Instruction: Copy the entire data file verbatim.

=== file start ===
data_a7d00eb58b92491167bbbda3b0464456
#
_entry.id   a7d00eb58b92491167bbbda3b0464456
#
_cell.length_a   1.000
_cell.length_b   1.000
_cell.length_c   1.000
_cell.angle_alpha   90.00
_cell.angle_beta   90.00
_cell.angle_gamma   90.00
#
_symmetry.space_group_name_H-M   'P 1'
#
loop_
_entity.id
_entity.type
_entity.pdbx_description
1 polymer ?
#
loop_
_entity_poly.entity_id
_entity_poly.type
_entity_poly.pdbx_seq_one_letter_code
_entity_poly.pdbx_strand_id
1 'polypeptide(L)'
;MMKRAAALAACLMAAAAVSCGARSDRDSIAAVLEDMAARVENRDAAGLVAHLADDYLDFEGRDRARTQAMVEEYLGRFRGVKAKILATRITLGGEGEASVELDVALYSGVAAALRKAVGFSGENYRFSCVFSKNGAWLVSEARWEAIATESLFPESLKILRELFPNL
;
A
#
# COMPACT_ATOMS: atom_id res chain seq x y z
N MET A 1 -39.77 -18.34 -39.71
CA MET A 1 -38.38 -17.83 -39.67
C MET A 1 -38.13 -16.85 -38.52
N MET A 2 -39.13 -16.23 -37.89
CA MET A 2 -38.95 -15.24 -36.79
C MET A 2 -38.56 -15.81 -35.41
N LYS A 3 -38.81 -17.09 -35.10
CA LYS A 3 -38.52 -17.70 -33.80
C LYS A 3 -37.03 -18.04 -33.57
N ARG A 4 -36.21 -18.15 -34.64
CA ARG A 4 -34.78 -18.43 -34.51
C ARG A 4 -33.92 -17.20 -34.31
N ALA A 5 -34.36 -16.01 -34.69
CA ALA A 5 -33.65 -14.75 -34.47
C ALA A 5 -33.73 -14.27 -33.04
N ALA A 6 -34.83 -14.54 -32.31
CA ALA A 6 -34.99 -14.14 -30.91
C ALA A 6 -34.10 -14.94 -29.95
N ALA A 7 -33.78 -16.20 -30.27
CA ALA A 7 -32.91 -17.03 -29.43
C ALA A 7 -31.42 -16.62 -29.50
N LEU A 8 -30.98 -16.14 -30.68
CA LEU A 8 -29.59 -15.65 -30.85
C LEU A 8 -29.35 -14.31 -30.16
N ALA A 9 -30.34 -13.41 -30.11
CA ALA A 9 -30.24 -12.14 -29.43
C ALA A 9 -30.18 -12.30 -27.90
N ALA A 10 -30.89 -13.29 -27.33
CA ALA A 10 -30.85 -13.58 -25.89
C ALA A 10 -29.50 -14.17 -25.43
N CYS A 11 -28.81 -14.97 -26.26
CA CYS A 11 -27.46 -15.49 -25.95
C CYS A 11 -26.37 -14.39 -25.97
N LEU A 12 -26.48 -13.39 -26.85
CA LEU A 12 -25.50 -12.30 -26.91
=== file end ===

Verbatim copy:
data_a7d00eb58b92491167bbbda3b0464456
#
_entry.id   a7d00eb58b92491167bbbda3b0464456
#
_cell.length_a   1.000
_cell.length_b   1.000
_cell.length_c   1.000
_cell.angle_alpha   90.00
_cell.angle_beta   90.00
_cell.angle_gamma   90.00
#
_symmetry.space_group_name_H-M   'P 1'
#
loop_
_entity.id
_entity.type
_entity.pdbx_description
1 polymer ?
#
loop_
_entity_poly.entity_id
_entity_poly.type
_entity_poly.pdbx_seq_one_letter_code
_entity_poly.pdbx_strand_id
1 'polypeptide(L)'
;MMKRAAALAACLMAAAAVSCGARSDRDSIAAVLEDMAARVENRDAAGLVAHLADDYLDFEGRDRARTQAMVEEYLGRFRGVKAKILATRITLGGEGEASVELDVALYSGVAAALRKAVGFSGENYRFSCVFSKNGAWLVSEARWEAIATESLFPESLKILRELFPNL
;
A
#
# COMPACT_ATOMS: atom_id res chain seq x y z
N MET A 1 -39.77 -18.34 -39.71
CA MET A 1 -38.38 -17.83 -39.67
C MET A 1 -38.13 -16.85 -38.52
N MET A 2 -39.13 -16.23 -37.89
CA MET A 2 -38.95 -15.24 -36.79
C MET A 2 -38.56 -15.81 -35.41
N LYS A 3 -38.81 -17.09 -35.10
CA LYS A 3 -38.52 -17.70 -33.80
C LYS A 3 -37.03 -18.04 -33.57
N ARG A 4 -36.21 -18.15 -34.64
CA ARG A 4 -34.78 -18.43 -34.51
C ARG A 4 -33.92 -17.20 -34.31
N ALA A 5 -34.36 -16.01 -34.69
CA ALA A 5 -33.65 -14.75 -34.47
C ALA A 5 -33.73 -14.27 -33.04
N ALA A 6 -34.83 -14.54 -32.31
CA ALA A 6 -34.99 -14.14 -30.91
C ALA A 6 -34.10 -14.94 -29.95
N ALA A 7 -33.78 -16.20 -30.27
CA ALA A 7 -32.91 -17.03 -29.43
C ALA A 7 -31.42 -16.62 -29.50
N LEU A 8 -30.98 -16.14 -30.68
CA LEU A 8 -29.59 -15.65 -30.85
C LEU A 8 -29.35 -14.31 -30.16
N ALA A 9 -30.34 -13.41 -30.11
CA ALA A 9 -30.24 -12.14 -29.43
C ALA A 9 -30.18 -12.30 -27.90
N ALA A 10 -30.89 -13.29 -27.33
CA ALA A 10 -30.85 -13.58 -25.89
C ALA A 10 -29.50 -14.17 -25.43
N CYS A 11 -28.81 -14.97 -26.26
CA CYS A 11 -27.46 -15.49 -25.95
C CYS A 11 -26.37 -14.39 -25.97
N LEU A 12 -26.48 -13.39 -26.85
CA LEU A 12 -25.50 -12.30 -26.91